Composer Verity Standen created the new roaming, choral experience specifically for St Helens, due to the historic significance the town has with conscientious objection.
St Helens was the home of school teacher, Ernest Everett who was arrested due to his refusal to undertake combative service in 1916.
He was court-martialed and sentenced to two years’ hard labour, the first conscientious objector to receive such a sentence. Over the next few years, he was sentenced seven more times.
In Refrain, Everett’s story, symbolic of many more cases of this kind, was given voice once again by local men.
The participants, who were recruited through taster sessions, led audiences on four shows over the weekend (May 20th & 21st) from The Masonic Hall along George Street to The Friends Meeting House.
Olly Ford, a participant from St Helens, said: “It was quite surreal but very cool. Sometimes you’d be walking through town on the day to day and you’d see the streets. Then to actually be involved in a performance amongst these streets is really nice.”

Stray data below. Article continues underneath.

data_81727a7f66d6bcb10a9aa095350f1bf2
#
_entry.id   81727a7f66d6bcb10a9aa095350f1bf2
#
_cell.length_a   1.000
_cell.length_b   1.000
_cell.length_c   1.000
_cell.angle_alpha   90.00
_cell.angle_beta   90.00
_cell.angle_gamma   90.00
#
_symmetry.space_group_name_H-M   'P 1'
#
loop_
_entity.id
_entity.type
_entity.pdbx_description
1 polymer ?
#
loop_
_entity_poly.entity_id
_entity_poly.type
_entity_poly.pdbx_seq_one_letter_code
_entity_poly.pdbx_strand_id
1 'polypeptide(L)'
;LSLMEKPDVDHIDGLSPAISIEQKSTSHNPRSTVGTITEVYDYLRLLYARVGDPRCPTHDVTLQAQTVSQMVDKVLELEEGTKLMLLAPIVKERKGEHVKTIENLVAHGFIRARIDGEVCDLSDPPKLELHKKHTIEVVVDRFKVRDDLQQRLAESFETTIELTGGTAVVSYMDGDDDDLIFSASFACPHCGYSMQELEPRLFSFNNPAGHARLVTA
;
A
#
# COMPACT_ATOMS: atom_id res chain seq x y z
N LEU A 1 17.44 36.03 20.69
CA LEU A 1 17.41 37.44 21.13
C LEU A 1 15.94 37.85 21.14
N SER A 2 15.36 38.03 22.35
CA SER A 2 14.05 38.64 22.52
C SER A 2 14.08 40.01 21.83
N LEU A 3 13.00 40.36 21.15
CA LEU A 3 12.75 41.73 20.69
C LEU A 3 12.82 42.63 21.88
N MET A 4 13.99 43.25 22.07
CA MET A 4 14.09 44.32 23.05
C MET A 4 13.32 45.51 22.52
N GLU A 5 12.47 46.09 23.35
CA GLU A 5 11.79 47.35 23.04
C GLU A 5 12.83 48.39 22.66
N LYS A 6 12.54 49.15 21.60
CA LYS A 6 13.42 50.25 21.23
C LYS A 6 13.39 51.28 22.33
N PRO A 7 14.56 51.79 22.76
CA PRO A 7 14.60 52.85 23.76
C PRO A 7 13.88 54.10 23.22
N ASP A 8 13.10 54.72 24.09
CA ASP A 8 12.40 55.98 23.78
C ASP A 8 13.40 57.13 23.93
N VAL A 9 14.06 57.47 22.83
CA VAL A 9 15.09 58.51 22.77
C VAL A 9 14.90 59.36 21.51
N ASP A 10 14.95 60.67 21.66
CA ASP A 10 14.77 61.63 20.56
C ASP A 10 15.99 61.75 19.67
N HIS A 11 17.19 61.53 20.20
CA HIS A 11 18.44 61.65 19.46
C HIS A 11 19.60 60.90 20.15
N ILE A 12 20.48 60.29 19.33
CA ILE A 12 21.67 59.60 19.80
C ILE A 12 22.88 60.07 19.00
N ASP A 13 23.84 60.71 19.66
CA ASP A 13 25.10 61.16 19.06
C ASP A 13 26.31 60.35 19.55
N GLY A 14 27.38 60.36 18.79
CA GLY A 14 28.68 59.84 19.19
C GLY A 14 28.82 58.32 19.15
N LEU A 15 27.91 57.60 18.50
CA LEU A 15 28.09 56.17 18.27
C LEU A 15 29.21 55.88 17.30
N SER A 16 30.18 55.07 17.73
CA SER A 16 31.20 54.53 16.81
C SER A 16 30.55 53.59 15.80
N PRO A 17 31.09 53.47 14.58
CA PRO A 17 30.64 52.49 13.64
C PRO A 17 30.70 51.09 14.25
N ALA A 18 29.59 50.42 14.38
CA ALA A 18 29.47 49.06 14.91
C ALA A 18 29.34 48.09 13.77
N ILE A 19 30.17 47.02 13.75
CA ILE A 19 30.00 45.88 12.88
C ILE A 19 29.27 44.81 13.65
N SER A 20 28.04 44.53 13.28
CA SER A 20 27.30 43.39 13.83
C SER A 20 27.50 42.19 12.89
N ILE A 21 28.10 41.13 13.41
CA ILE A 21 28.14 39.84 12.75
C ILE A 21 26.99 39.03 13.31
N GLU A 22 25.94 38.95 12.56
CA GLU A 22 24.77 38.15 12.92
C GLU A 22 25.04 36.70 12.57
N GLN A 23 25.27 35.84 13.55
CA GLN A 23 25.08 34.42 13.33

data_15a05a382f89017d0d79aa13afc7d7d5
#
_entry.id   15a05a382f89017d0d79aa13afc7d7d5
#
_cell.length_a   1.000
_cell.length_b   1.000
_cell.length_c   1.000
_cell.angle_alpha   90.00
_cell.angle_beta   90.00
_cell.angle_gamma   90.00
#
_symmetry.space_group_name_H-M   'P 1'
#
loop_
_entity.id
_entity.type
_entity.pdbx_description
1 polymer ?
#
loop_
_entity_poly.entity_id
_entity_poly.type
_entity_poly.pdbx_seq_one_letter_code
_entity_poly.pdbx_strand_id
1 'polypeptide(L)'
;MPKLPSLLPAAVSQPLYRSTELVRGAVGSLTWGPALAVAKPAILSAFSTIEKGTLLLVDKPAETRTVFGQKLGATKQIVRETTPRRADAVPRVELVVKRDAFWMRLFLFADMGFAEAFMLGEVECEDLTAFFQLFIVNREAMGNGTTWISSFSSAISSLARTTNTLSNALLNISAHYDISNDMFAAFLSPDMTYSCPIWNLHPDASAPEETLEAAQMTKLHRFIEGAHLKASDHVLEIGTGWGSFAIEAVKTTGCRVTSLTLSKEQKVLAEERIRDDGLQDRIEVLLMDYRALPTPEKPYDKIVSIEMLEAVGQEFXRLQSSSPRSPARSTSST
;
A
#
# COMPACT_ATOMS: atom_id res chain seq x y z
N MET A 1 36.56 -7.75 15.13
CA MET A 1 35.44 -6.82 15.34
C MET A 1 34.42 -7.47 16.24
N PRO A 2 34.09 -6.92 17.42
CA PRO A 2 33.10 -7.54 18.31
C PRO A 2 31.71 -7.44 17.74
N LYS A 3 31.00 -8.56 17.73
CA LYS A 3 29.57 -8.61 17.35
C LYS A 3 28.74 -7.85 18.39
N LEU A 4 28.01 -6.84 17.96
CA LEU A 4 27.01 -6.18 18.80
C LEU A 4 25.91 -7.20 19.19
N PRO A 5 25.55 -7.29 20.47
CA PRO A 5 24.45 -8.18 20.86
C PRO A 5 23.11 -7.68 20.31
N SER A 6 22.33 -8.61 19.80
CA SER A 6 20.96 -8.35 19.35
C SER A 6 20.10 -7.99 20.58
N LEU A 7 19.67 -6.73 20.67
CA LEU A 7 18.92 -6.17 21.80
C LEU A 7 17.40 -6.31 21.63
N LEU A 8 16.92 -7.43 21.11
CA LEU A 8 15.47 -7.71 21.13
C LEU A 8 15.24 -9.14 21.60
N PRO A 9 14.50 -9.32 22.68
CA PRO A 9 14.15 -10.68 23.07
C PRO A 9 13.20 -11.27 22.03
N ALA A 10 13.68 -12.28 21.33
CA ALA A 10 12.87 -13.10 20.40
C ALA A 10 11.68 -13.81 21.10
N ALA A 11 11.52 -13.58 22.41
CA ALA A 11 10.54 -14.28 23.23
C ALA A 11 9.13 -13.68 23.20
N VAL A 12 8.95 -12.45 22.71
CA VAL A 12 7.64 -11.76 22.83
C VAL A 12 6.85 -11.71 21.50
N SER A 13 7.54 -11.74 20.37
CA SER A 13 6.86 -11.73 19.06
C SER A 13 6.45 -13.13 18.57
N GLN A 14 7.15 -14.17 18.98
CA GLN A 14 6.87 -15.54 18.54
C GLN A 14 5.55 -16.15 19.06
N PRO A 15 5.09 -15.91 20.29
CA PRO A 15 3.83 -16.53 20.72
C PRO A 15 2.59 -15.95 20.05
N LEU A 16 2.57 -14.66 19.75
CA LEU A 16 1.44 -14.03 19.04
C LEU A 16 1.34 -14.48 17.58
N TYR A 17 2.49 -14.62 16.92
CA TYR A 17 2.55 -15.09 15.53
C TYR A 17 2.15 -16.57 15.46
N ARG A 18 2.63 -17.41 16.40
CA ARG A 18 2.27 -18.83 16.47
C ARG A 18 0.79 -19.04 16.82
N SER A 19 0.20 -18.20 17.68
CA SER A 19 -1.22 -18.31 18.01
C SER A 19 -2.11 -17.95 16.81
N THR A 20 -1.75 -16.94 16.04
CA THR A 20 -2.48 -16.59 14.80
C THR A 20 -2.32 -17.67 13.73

Suzanne Dempsey Sawin, of Heart of Glass, said: “It was a pleasure to see the hard work and talent of the participants and Verity come to fruition over the weekend.
“I found the performances were very moving and the audience feedback has reflected this. The George Street Quarter came alive in a truly unique way, and it was great to work with two historic St Helens sites.”
Verity Standen is an award-winning artist, composer and choir leader, whose unique work with voices has surprised and enchanted audiences around the UK and internationally. From intimate concerts to immersive theatrical experiences, Verity’s work seeks to reimagine how audiences experience vocal music. Refrain is her most ambitious project to date.
Refrain is produced by Situations with Verity Standen Projects, in partnership with English Heritage, Attenborough Centre for the Creative Arts and Heart of Glass, St. Helens. It is generously supported by Arts Council England, the Jerwood Charitable Foundation, Joseph Rowntree Charitable Trust, The Space and Heritage Lottery Fund.
Photos by Wesley Storey courtesy of Situations.